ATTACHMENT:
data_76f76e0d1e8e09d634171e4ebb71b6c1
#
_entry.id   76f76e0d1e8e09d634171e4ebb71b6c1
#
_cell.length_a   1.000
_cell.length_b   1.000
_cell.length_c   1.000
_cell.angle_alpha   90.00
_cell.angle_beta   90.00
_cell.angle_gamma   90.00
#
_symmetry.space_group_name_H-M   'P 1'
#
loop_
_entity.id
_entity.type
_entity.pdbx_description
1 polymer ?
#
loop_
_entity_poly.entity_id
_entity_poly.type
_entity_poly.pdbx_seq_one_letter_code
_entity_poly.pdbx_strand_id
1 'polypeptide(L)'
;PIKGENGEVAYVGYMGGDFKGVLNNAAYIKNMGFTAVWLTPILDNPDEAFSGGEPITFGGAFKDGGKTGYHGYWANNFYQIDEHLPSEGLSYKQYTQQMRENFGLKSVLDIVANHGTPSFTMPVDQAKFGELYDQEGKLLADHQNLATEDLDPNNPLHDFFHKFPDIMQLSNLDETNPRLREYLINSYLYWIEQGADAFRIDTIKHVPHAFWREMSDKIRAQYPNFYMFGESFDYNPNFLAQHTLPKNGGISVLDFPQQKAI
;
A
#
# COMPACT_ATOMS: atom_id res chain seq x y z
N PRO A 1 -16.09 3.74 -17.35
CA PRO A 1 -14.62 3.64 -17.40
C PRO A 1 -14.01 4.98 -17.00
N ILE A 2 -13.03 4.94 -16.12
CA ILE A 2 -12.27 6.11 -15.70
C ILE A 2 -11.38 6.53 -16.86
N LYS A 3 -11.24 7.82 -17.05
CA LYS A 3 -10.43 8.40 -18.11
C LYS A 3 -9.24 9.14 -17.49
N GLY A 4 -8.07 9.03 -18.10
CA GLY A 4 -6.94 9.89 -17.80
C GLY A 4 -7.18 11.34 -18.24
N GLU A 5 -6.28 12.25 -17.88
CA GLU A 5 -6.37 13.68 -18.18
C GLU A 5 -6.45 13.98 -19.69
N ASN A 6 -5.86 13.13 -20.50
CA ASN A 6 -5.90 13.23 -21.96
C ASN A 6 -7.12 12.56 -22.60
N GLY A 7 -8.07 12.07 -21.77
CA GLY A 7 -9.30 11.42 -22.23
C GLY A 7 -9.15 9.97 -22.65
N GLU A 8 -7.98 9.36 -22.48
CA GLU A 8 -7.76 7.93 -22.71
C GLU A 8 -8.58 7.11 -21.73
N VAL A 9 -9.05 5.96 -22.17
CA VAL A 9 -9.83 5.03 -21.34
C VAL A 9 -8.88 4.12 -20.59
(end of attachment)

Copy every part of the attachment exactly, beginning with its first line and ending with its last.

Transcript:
data_76f76e0d1e8e09d634171e4ebb71b6c1
#
_entry.id   76f76e0d1e8e09d634171e4ebb71b6c1
#
_cell.length_a   1.000
_cell.length_b   1.000
_cell.length_c   1.000
_cell.angle_alpha   90.00
_cell.angle_beta   90.00
_cell.angle_gamma   90.00
#
_symmetry.space_group_name_H-M   'P 1'
#
loop_
_entity.id
_entity.type
_entity.pdbx_description
1 polymer ?
#
loop_
_entity_poly.entity_id
_entity_poly.type
_entity_poly.pdbx_seq_one_letter_code
_entity_poly.pdbx_strand_id
1 'polypeptide(L)'
;PIKGENGEVAYVGYMGGDFKGVLNNAAYIKNMGFTAVWLTPILDNPDEAFSGGEPITFGGAFKDGGKTGYHGYWANNFYQIDEHLPSEGLSYKQYTQQMRENFGLKSVLDIVANHGTPSFTMPVDQAKFGELYDQEGKLLADHQNLATEDLDPNNPLHDFFHKFPDIMQLSNLDETNPRLREYLINSYLYWIEQGADAFRIDTIKHVPHAFWREMSDKIRAQYPNFYMFGESFDYNPNFLAQHTLPKNGGISVLDFPQQKAI
;
A
#
# COMPACT_ATOMS: atom_id res chain seq x y z
N PRO A 1 -16.09 3.74 -17.35
CA PRO A 1 -14.62 3.64 -17.40
C PRO A 1 -14.01 4.98 -17.00
N ILE A 2 -13.03 4.94 -16.12
CA ILE A 2 -12.27 6.11 -15.70
C ILE A 2 -11.38 6.53 -16.86
N LYS A 3 -11.24 7.82 -17.05
CA LYS A 3 -10.43 8.40 -18.11
C LYS A 3 -9.24 9.14 -17.49
N GLY A 4 -8.07 9.03 -18.10
CA GLY A 4 -6.94 9.89 -17.80
C GLY A 4 -7.18 11.34 -18.24
N GLU A 5 -6.28 12.25 -17.88
CA GLU A 5 -6.37 13.68 -18.18
C GLU A 5 -6.45 13.98 -19.69
N ASN A 6 -5.86 13.13 -20.50
CA ASN A 6 -5.90 13.23 -21.96
C ASN A 6 -7.12 12.56 -22.60
N GLY A 7 -8.07 12.07 -21.77
CA GLY A 7 -9.30 11.42 -22.23
C GLY A 7 -9.15 9.97 -22.65
N GLU A 8 -7.98 9.36 -22.48
CA GLU A 8 -7.76 7.93 -22.71
C GLU A 8 -8.58 7.11 -21.73
N VAL A 9 -9.05 5.96 -22.17
CA VAL A 9 -9.83 5.03 -21.34
C VAL A 9 -8.88 4.12 -20.59